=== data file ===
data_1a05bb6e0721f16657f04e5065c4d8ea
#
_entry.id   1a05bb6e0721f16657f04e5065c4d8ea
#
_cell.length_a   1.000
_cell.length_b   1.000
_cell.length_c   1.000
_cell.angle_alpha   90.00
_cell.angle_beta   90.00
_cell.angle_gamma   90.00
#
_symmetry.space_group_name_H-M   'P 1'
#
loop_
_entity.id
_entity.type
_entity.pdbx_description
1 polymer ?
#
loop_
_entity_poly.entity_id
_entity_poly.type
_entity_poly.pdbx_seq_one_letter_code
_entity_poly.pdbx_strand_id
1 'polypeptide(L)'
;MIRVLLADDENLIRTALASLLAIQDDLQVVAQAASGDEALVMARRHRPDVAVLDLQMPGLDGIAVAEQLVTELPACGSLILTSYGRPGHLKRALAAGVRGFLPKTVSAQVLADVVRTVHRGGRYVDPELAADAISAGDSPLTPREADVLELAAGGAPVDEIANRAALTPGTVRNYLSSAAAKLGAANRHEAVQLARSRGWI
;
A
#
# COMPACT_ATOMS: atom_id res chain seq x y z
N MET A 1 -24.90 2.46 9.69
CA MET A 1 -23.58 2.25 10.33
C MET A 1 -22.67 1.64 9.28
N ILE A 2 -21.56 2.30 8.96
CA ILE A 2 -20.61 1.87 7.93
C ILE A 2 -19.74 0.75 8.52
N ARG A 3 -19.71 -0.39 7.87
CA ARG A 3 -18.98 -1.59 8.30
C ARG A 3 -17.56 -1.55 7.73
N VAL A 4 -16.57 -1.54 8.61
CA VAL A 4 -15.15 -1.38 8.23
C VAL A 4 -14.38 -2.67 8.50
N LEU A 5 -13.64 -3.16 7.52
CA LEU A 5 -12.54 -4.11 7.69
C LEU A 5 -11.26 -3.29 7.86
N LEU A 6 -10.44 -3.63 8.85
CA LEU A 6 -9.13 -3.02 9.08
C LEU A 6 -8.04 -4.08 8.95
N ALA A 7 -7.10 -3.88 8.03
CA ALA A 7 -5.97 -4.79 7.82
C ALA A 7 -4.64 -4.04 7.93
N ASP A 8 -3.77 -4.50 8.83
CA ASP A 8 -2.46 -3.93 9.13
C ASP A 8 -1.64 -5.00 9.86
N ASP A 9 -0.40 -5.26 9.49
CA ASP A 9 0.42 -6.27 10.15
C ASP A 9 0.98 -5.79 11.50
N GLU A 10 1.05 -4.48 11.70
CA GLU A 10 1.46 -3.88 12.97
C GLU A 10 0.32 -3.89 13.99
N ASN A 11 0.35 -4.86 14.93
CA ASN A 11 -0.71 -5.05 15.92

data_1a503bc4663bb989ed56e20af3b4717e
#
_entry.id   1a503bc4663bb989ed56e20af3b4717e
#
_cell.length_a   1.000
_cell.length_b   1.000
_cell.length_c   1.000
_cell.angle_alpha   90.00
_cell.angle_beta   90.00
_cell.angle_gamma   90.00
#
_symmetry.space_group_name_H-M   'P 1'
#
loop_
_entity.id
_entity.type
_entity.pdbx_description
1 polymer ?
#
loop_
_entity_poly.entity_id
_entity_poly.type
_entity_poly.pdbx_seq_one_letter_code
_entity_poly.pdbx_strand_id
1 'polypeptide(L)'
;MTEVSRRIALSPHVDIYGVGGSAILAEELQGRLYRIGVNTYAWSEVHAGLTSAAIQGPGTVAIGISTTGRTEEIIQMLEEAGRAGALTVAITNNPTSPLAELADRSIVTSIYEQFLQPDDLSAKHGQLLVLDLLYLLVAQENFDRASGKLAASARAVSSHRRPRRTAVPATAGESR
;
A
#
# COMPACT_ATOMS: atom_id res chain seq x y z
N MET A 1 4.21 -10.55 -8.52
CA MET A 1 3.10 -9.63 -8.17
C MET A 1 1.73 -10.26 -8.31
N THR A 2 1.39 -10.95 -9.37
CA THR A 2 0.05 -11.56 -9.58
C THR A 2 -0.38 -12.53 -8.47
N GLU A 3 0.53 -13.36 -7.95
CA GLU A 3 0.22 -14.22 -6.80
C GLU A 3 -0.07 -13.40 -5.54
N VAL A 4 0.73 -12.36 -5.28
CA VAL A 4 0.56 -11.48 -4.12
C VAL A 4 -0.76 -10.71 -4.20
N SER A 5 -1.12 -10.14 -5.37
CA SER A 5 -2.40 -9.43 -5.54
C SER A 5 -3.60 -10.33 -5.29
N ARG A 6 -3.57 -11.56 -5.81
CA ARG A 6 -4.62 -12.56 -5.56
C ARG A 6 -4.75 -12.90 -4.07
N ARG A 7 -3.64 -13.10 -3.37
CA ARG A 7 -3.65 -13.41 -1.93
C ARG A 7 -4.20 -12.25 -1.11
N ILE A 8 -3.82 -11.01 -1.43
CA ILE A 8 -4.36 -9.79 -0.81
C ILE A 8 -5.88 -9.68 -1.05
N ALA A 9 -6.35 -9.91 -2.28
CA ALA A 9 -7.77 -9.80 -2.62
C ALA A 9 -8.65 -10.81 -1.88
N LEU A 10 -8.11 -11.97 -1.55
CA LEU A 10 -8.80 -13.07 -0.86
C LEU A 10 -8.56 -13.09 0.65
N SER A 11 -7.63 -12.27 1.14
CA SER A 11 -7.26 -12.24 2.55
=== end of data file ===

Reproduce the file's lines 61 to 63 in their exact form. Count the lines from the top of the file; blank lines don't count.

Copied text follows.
N ASN A 11 0.35 -4.86 14.93
CA ASN A 11 -0.71 -5.05 15.92

data_1a503bc4663bb989ed56e20af3b4717e